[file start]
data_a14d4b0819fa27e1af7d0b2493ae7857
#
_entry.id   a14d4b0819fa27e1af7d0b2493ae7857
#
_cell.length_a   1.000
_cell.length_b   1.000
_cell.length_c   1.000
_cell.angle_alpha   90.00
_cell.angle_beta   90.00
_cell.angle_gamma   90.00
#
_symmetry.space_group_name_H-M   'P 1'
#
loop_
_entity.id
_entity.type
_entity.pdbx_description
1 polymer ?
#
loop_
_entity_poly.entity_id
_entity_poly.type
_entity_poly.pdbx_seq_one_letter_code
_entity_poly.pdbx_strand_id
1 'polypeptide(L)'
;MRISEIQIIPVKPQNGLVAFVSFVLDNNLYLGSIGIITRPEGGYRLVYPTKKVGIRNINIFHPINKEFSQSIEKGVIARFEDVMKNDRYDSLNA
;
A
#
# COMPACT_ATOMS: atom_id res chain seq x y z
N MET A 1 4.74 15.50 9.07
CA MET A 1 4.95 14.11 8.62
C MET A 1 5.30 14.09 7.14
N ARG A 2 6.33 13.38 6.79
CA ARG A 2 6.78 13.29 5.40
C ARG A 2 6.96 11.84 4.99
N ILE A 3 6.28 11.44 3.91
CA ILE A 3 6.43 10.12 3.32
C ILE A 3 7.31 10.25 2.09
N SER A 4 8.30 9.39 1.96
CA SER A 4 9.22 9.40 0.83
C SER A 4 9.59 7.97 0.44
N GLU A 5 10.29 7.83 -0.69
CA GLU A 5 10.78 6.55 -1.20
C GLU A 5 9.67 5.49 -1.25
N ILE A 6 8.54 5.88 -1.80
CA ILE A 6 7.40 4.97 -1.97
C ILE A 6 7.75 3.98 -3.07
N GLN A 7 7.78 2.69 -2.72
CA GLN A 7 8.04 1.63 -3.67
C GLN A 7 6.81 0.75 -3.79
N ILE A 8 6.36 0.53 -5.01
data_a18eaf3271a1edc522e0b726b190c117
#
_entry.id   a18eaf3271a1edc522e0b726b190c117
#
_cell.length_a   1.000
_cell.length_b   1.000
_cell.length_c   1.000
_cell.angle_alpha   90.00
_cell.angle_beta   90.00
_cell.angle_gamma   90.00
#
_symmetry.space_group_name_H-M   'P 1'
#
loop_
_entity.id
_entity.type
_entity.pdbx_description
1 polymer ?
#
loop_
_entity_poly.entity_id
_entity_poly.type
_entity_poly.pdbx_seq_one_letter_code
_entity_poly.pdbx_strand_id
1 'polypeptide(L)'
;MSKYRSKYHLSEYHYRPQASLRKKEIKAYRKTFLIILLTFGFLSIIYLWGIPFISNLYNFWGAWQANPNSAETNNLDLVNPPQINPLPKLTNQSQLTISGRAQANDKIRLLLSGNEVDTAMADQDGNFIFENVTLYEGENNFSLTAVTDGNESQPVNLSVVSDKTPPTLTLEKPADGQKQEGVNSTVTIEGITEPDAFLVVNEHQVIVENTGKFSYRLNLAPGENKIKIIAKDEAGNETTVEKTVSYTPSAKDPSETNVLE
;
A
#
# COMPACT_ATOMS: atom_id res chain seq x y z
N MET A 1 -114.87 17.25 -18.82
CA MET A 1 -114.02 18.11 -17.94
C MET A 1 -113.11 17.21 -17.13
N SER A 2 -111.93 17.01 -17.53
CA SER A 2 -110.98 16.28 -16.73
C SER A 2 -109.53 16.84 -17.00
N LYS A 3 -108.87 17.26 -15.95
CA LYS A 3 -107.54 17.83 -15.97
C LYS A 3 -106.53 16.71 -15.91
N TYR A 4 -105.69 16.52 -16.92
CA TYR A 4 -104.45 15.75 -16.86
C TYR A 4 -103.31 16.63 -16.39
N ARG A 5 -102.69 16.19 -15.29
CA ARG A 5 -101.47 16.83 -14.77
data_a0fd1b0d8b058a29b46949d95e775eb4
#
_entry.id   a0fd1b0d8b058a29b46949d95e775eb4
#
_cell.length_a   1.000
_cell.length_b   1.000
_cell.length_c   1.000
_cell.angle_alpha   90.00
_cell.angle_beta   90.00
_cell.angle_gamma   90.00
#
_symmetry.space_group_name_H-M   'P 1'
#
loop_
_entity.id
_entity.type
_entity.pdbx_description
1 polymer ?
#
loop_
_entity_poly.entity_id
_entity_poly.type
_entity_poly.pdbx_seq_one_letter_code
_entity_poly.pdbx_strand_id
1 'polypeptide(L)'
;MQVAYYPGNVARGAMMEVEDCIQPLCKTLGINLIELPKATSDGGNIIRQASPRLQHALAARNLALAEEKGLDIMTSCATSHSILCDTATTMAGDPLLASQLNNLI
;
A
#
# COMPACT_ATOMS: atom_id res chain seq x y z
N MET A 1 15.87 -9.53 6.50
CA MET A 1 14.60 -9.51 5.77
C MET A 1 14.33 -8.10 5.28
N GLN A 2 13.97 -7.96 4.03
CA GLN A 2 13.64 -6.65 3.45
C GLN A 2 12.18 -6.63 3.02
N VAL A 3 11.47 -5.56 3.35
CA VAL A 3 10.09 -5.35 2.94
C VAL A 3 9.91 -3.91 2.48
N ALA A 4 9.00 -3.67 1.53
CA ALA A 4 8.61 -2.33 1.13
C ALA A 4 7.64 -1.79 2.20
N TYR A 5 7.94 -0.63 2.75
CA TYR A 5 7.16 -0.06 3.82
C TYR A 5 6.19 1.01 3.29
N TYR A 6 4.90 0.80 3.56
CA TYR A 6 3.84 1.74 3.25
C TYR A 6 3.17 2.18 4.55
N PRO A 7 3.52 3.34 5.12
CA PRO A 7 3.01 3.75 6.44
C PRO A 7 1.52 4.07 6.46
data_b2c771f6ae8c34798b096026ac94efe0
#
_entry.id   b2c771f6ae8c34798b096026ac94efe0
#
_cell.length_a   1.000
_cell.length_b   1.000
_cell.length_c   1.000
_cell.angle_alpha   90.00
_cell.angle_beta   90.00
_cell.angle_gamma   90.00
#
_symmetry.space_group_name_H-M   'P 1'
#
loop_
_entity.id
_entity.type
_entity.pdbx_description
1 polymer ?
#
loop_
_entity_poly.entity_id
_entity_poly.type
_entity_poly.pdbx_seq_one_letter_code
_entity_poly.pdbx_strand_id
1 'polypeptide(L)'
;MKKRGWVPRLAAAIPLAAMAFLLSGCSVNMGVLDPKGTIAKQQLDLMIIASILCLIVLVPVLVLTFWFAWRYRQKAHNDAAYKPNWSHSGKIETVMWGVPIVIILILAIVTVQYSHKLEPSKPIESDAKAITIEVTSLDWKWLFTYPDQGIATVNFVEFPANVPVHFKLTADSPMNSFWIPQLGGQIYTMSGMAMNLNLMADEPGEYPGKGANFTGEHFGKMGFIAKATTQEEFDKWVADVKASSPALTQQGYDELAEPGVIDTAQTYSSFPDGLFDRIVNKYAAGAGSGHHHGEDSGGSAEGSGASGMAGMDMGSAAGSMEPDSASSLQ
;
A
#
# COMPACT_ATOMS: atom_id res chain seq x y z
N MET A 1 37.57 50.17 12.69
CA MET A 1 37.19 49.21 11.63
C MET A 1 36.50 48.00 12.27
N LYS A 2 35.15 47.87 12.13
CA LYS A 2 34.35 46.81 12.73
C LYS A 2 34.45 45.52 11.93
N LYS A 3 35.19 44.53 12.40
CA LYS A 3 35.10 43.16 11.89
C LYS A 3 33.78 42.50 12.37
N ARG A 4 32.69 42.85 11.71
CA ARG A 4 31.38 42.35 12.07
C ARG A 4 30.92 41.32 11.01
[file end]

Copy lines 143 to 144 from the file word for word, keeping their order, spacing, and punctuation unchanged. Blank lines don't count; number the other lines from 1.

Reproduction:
CA TYR A 6 3.84 1.74 3.25
C TYR A 6 3.17 2.18 4.55